Six Nations: Stuart Hogg relives his Wales chapters in Scotland career and reveals a bucket-list moment for retirement
Wales has been a biennial pilgrimage for Scottish rugby supporters for as long as anyone can remember and Stuart Hogg intends to experience the trip as a fan when he hangs up his boots.
That’s a while away yet and, in the meantime, the national captain has more pressing business to take care of in Cardiff.
Hogg, 29, will today lead a Scotland side looking to win their opening two games in the Five or Six Nations for the first time since 1996.
It’s a poor record but one the bookmakers think will come to an end in the Principality Stadium. Unusually, Scotland are odds on to win in Cardiff, something they have not done since 2002.
It’s a sign, perhaps, of a growing belief in this group of players, something which is mirrored within the camp.
Hogg yesterday reiterated his view that this was the best Scotland squad he has been involved with as he reflected on his record in the fixture.
Trips to Wales have produced some landmark moments in the career of the full-back who will win his 90th Scotland cap this afternoon. He made his Test debut in Cardiff in 2012, was sent off at the Millennium Stadium two years later and led Scotland to a rare win on Welsh soil in 2020 when he finished the game in Llanelli at stand-off after both Finn Russell and Adam Hastings were invalided out.
Hogg has a lot of personal history wrapped up in the game and cites the red card as fundamental to his development. The full-back was sent off for smashing into Wales fly-half Dan Biggar, earning a three-week ban for the offence.
“In 2014 it was just a bit of a brain fart, a huge amount of built-up emotion and executing in the wrong way that led to a red card,” he said.
“I’ve grown up a lot since then. That was a long, long time ago. It was probably the best thing that ever happened to me. It was horrible at the time, but I’ve said before that that weekend was the making of the man.
“But it’s gone and it’s a completely different challenge now. It’s not about living in the past or the future, it’s about living in the present moment and I’m hugely excited for the challenge of going out there with my team-mates and getting a Scottish win.”
An opening-day victory over England was the perfect way for Scotland to begin this campaign, but the feeling within the squad is that there is much room for improvement.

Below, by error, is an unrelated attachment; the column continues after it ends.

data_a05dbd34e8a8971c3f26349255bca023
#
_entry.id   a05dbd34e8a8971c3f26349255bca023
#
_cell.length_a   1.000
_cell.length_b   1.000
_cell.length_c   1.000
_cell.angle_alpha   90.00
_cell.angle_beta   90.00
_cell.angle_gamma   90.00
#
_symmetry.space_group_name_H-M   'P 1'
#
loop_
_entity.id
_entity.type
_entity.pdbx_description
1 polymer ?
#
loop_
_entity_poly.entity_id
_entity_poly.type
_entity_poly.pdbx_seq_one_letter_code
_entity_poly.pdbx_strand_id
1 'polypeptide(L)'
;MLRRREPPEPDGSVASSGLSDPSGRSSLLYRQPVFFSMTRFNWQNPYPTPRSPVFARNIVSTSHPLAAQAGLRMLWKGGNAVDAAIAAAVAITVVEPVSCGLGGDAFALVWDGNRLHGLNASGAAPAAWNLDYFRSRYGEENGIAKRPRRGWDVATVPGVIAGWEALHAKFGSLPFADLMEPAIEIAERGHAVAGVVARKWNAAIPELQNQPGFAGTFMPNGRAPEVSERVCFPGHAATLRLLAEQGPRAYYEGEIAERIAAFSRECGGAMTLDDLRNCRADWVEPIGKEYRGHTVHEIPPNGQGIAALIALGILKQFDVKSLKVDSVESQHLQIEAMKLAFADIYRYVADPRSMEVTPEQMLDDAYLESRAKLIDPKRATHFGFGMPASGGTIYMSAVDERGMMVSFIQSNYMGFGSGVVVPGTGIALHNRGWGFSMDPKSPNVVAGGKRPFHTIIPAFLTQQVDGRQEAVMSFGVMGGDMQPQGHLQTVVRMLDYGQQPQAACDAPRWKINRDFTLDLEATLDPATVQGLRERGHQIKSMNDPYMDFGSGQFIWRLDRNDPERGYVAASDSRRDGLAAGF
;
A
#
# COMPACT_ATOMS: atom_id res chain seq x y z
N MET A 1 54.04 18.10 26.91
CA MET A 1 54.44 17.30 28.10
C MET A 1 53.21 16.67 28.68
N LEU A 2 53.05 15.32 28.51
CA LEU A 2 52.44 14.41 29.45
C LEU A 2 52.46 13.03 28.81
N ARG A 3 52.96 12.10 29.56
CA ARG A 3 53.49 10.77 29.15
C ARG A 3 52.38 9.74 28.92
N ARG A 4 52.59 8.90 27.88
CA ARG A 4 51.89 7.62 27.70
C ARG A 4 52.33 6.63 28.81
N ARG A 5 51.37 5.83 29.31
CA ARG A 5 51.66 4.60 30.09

Gregor Townsend hasn’t shied away from talking up this group of players but pointed to a number of areas in which he felt they should have done better last weekend.
“We didn’t get our set-piece attack going, mainly off lineout in that first half,” said the coach. “We need to show more accuracy there to get in our phases and allow our decision makers to play in the right areas. That’s keeping ball in hand, or kicking the ball behind the defence.
“In the first half we weren’t able to generate those opportunities. We did in the second half and that was great to see because weather conditions were poor.
“From set-piece we did well in terms of winning ball but there’s more to do there in and around our maul, our defence.
“Likewise with our scrum – we didn’t get a lot of opportunity to scrum last weekend with a lot of resets, shenanigans going on. We also think our defence can improve. We were happy with a few aspects of that but we can go up another level this week.”
This is Scotland’s first Six Nations match in Cardiff since 2018 when Townsend made his bow in the tournament as a head coach. Then, as now, expectations were high but Scotland came a cropper, being completely outplayed in a 34-7 defeat.
Much had been made in the build-up of the fast brand of rugby favoured by Townsend but, as Grant Gilchrist noted earlier this week, Scotland needed to earn the right to play like that.
“That does seem a long time ago,” Townsend reflected. “Back then maybe we were focused a lot on our attack.
“We made errors in attack and Wales showed what a quality side they are. They took huge momentum from our errors but also momentum from the crowd.”
Hogg, Chris Harris, Finn Russell, Ali Price, Stuart McInally, Jonny Gray, Hamish Watson and Gilchrist all remain from that team and Townsend believes they have come on leaps and bounds.
“It’s not just me who’s four years older now it’s the group,” he said. “A lot of players who played that day are playing now. They’ve matured as rugby players and people and we’ve had more experiences, both good and bad, to get us to this point today.
“I firmly believe we’re in a better position to handle the occasion and the challenges that Wales bring than we were back in 2018.”
For Hogg, the match is freighted with extra significance given the number of buses heading to Cardiff from his hometown of Hawick.
“They used to say there are two weekends in the Hawick calendar when you could rob houses – the Common Riding and Wales away! It is very special. Like Hawick and the Borders they love rugby down there,” said the captain.
"It's a weekend where a hell of a lot of Scottish supporters come down to. I know personally from Hawick there's five bus loads and a huge amount of cars coming making their way here.
“I haven't gone down to Cardiff as a fan but it is something that will be on my bucket list as soon as I retire. My brother came down on the Hawick Quins bus yesterday, my parents are driving down at the minute.
“It's a very special weekend and everyone looks forward to it.”
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